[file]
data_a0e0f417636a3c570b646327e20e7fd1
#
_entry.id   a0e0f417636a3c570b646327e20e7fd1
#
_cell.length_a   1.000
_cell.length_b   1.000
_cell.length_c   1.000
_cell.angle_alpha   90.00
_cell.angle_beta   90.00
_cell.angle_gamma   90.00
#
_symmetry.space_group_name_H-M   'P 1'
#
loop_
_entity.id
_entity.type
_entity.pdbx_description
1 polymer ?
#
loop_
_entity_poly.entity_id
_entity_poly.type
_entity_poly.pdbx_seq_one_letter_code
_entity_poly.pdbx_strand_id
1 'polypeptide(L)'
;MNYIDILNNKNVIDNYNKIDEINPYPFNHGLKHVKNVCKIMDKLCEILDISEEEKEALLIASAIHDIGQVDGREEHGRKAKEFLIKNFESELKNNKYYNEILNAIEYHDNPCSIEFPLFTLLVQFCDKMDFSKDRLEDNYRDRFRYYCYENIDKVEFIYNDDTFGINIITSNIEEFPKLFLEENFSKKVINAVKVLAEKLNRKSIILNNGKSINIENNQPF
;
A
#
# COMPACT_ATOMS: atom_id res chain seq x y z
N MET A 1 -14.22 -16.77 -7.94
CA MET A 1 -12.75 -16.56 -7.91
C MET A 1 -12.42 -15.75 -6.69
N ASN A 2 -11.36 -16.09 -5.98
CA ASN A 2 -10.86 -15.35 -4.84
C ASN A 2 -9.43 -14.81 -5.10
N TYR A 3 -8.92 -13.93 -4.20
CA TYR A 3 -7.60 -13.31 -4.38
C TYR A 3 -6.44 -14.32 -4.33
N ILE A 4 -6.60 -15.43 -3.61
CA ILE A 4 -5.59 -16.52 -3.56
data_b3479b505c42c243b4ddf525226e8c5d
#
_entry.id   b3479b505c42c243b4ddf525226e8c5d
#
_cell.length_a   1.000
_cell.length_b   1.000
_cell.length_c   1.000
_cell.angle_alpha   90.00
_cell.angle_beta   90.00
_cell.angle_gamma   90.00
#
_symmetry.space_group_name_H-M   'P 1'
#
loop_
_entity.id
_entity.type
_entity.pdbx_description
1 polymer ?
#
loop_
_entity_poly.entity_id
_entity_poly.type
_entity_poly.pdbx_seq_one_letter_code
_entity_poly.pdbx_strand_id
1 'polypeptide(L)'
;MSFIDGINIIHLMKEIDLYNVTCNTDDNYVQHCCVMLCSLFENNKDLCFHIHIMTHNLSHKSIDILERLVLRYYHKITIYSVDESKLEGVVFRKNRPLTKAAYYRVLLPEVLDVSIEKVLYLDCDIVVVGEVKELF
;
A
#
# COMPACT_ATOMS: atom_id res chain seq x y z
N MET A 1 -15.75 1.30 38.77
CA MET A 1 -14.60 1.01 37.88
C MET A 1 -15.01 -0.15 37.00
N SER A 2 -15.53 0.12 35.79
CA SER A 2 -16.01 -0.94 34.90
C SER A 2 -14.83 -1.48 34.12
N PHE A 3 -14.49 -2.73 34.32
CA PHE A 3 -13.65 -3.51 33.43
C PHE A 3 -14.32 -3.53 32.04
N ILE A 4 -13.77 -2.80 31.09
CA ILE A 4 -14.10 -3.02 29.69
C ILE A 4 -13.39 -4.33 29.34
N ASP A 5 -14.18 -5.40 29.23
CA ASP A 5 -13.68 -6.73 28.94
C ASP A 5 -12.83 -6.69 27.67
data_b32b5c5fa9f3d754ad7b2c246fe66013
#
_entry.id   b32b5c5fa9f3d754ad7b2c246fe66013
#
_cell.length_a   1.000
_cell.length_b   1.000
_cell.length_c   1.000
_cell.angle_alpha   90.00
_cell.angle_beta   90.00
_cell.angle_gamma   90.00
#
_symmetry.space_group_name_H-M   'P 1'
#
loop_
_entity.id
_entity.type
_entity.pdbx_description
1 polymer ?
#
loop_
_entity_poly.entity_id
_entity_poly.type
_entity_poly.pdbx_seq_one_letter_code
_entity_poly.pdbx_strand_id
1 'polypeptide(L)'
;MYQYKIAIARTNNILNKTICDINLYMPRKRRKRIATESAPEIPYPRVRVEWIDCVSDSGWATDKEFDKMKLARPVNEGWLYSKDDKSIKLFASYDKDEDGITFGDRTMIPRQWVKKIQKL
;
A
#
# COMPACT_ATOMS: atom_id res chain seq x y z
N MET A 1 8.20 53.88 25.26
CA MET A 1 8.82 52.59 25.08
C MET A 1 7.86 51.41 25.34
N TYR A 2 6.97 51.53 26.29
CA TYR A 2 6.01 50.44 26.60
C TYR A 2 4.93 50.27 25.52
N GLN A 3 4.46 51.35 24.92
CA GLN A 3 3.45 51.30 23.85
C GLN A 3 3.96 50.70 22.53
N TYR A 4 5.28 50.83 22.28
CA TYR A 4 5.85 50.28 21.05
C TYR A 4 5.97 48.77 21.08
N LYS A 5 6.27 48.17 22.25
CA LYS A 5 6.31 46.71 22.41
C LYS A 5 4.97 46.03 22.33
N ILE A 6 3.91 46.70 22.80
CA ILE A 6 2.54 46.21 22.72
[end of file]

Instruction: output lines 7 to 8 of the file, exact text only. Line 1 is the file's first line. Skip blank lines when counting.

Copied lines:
_cell.length_c   1.000
_cell.angle_alpha   90.00